International companies have noticed this, and the range of fluent language- speakers (with UK university qualifications) is increasingly given as a reason for relocating to London.

Undoubtedly, it is important to have a command of the basics of any language, and we find, logically enough, that our students are keen on travel and social situations.

At work, it is important to be familiar as much with the mot juste as with the faux ami, and to be able to communicate in a particular field. A little learning can, however, be a dangerous thing. The French still insist that Churchill once started a speech in which he intended to say, "When I look at my past, I see it is divided into two halves," by saying, "Lorsque je regarde mon derriere, je vois..." but as with many good sayings, it is probably just wishful thinking.

PROMOTED VIDEO
Have you tried new the Independent Digital Edition apps?
Arts and Entertainment

film
Arts and Entertainment
The Great British Bake Off contestants line-up behind Sue and Mel in the Bake Off tent

TV
Arts and Entertainment
Mitch Winehouse is releasing a new album

music
Arts and Entertainment

TV
Arts and Entertainment
Beast would strip to his underpants and take to the stage with a slogan scrawled on his bare chest whilst fans shouted “you fat bastard” at him

music
Arts and Entertainment
On set of the Secret Cinema's Back to the Future event

film
Arts and Entertainment
Gal Gadot as Wonder Woman

film
Arts and Entertainment
Pedro Pascal gives a weird look at the camera in the blooper reel

TV
Arts and Entertainment
Public vote: Art Everywhere poster in a bus shelter featuring John Hoyland
art
Arts and Entertainment
Peter Griffin holds forth in The Simpsons Family Guy crossover episode

TV
Arts and Entertainment
Judd Apatow’s make-it-up-as-you-go-along approach is ideal for comedies about stoners and slackers slouching towards adulthood
filmWith comedy film audiences shrinking, it’s time to move on
Arts and Entertainment
booksForget the Man Booker longlist, Literary Editor Katy Guest offers her alternative picks
Arts and Entertainment
Off set: Bab El Hara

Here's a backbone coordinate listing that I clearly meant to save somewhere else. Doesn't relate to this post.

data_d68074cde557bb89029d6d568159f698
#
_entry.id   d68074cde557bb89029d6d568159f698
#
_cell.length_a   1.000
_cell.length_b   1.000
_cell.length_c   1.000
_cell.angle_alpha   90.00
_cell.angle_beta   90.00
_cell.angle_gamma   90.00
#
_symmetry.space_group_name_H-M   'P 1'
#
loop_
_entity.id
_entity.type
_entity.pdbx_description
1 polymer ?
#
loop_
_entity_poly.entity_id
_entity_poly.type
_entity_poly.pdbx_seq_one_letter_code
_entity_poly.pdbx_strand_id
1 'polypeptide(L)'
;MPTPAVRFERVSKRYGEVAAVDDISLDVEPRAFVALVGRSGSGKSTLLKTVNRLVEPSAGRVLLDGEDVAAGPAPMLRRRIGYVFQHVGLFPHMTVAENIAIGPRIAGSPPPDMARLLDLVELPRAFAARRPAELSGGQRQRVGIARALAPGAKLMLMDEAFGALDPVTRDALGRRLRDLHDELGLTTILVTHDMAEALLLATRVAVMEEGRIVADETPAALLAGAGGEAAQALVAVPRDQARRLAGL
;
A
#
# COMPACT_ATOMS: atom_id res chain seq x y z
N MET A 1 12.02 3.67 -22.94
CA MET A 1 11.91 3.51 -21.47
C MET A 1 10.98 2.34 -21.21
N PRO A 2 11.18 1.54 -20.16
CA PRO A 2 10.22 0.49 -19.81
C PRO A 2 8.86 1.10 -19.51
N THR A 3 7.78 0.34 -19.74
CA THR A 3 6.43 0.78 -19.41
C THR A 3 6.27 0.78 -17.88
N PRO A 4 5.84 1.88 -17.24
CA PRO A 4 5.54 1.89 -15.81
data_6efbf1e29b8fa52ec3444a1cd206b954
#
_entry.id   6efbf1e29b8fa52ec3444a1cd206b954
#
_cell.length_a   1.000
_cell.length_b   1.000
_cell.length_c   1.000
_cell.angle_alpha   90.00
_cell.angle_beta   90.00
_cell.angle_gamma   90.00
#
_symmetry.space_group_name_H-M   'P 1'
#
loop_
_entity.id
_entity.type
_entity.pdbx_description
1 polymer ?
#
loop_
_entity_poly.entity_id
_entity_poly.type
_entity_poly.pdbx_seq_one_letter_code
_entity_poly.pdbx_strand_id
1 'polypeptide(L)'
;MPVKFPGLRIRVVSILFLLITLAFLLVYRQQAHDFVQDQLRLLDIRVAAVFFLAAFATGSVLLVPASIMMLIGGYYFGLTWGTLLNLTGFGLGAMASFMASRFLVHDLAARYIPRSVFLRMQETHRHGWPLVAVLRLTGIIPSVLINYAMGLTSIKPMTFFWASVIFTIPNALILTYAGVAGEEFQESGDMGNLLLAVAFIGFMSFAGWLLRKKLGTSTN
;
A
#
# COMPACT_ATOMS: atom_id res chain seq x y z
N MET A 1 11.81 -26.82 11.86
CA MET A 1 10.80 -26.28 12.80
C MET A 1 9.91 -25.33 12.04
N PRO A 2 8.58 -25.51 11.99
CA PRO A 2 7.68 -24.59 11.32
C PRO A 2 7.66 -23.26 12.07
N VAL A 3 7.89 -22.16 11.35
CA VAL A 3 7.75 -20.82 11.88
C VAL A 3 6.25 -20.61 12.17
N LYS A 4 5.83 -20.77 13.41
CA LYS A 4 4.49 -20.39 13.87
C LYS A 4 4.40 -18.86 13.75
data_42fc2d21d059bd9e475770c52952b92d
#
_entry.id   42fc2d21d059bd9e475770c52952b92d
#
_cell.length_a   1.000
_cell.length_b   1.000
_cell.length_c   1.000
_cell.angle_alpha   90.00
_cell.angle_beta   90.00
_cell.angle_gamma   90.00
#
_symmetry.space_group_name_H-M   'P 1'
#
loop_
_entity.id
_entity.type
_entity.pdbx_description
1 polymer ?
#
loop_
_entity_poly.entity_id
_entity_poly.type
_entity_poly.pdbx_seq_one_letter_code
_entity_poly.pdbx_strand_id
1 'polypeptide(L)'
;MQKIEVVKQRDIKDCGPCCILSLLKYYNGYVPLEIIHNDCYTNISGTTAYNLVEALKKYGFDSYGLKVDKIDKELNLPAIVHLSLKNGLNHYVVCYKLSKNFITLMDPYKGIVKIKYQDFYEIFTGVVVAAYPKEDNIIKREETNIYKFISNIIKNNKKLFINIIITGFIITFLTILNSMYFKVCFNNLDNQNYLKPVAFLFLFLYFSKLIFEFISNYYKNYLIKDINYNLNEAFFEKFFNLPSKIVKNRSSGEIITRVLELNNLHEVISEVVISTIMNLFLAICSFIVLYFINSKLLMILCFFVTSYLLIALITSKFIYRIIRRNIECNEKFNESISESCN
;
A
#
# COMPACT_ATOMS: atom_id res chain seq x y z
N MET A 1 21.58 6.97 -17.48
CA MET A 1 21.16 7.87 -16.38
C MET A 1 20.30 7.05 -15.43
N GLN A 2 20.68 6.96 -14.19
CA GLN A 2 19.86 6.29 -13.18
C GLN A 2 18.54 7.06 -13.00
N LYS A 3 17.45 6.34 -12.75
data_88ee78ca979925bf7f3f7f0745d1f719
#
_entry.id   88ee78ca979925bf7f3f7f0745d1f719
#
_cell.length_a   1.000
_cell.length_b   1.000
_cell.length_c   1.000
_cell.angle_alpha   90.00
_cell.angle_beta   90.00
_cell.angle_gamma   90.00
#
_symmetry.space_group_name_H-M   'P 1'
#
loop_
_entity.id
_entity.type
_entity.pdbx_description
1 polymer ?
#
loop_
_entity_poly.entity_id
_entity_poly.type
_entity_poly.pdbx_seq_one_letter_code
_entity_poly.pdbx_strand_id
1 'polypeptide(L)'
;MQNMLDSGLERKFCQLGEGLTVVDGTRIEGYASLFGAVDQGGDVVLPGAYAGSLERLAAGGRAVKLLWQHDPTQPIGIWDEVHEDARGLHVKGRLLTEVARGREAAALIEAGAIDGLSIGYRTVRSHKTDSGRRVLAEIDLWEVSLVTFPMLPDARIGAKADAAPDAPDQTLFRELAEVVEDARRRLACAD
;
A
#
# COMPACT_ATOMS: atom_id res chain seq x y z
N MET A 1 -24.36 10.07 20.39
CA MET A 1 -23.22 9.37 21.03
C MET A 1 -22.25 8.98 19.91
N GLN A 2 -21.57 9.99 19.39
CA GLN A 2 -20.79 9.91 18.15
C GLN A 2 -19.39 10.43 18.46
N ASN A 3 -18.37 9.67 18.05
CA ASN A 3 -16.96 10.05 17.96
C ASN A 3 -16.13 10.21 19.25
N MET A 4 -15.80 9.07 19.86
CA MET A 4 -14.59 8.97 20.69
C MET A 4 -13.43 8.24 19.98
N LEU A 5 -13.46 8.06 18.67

tvTV series are being filmed outside the country, but the influence of the regime is still being felt
Arts and Entertainment
Red Bastard: Where self-realisation is delivered through monstrous clowning and audience interaction
comedy
Arts and Entertainment
O'Shaughnessy pictured at the Unicorn Theatre in London
tvFiona O'Shaughnessy explains where she ends and her strange and wonderful character begins
Arts and Entertainment
The new characters were announced yesterday at San Diego Comic Con

TV
Arts and Entertainment
Rhino Doodle by Jim Carter (Downton Abbey)

TV
Arts and Entertainment
No Devotion's Geoff Rickly and Stuart Richardson
musicReview: No Devotion, O2 Academy Islington, London
Arts and Entertainment
Christian Grey cradles Ana in the Fifty Shades of Grey film

film
Arts and Entertainment
Comedian 'Weird Al' Yankovic

Is the comedy album making a comeback?

comedy
Independent
Travel Shop
the manor
Up to 70% off luxury travel
on city breaks Find out more
santorini
Up to 70% off luxury travel
on chic beach resorts Find out more
sardina foodie
Up to 70% off luxury travel
on country retreats Find out more
Latest stories from i100
Have you tried new the Independent Digital Edition apps?

ES Rentals

    Independent Dating
    and  

    By clicking 'Search' you
    are agreeing to our
    Terms of Use.

    Save the tiger: The day America’s love of backyard tigers led to a horrific bloodbath

    The day America’s love of backyard tigers led to a horrific bloodbath